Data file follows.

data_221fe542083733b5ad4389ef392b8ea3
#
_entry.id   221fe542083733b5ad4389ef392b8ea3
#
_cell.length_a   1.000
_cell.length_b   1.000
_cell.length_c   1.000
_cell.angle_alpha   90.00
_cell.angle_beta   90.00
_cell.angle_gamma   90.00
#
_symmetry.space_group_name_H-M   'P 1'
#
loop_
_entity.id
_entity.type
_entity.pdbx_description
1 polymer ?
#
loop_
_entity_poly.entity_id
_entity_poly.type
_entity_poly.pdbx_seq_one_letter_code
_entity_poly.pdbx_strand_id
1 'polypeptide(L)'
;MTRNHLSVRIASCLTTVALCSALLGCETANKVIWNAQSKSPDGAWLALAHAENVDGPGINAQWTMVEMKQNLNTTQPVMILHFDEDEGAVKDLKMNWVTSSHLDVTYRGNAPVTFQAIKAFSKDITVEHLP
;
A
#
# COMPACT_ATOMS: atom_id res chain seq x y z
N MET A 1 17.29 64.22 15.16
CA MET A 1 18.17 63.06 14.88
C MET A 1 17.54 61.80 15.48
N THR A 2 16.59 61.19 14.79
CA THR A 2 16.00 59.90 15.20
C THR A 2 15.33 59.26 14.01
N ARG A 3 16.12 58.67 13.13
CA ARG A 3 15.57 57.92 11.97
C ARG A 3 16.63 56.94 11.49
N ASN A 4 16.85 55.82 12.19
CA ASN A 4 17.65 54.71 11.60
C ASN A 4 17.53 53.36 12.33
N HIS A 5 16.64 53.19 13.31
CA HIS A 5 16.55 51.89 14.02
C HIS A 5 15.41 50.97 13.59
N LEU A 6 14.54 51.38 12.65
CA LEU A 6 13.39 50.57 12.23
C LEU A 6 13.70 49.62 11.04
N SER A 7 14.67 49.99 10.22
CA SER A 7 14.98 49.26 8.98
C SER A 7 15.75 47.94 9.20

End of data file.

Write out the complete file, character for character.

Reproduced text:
data_221fe542083733b5ad4389ef392b8ea3
#
_entry.id   221fe542083733b5ad4389ef392b8ea3
#
_cell.length_a   1.000
_cell.length_b   1.000
_cell.length_c   1.000
_cell.angle_alpha   90.00
_cell.angle_beta   90.00
_cell.angle_gamma   90.00
#
_symmetry.space_group_name_H-M   'P 1'
#
loop_
_entity.id
_entity.type
_entity.pdbx_description
1 polymer ?
#
loop_
_entity_poly.entity_id
_entity_poly.type
_entity_poly.pdbx_seq_one_letter_code
_entity_poly.pdbx_strand_id
1 'polypeptide(L)'
;MTRNHLSVRIASCLTTVALCSALLGCETANKVIWNAQSKSPDGAWLALAHAENVDGPGINAQWTMVEMKQNLNTTQPVMILHFDEDEGAVKDLKMNWVTSSHLDVTYRGNAPVTFQAIKAFSKDITVEHLP
;
A
#
# COMPACT_ATOMS: atom_id res chain seq x y z
N MET A 1 17.29 64.22 15.16
CA MET A 1 18.17 63.06 14.88
C MET A 1 17.54 61.80 15.48
N THR A 2 16.59 61.19 14.79
CA THR A 2 16.00 59.90 15.20
C THR A 2 15.33 59.26 14.01
N ARG A 3 16.12 58.67 13.13
CA ARG A 3 15.57 57.92 11.97
C ARG A 3 16.63 56.94 11.49
N ASN A 4 16.85 55.82 12.19
CA ASN A 4 17.65 54.71 11.60
C ASN A 4 17.53 53.36 12.33
N HIS A 5 16.64 53.19 13.31
CA HIS A 5 16.55 51.89 14.02
C HIS A 5 15.41 50.97 13.59
N LEU A 6 14.54 51.38 12.65
CA LEU A 6 13.39 50.57 12.23
C LEU A 6 13.70 49.62 11.04
N SER A 7 14.67 49.99 10.22
CA SER A 7 14.98 49.26 8.98
C SER A 7 15.75 47.94 9.20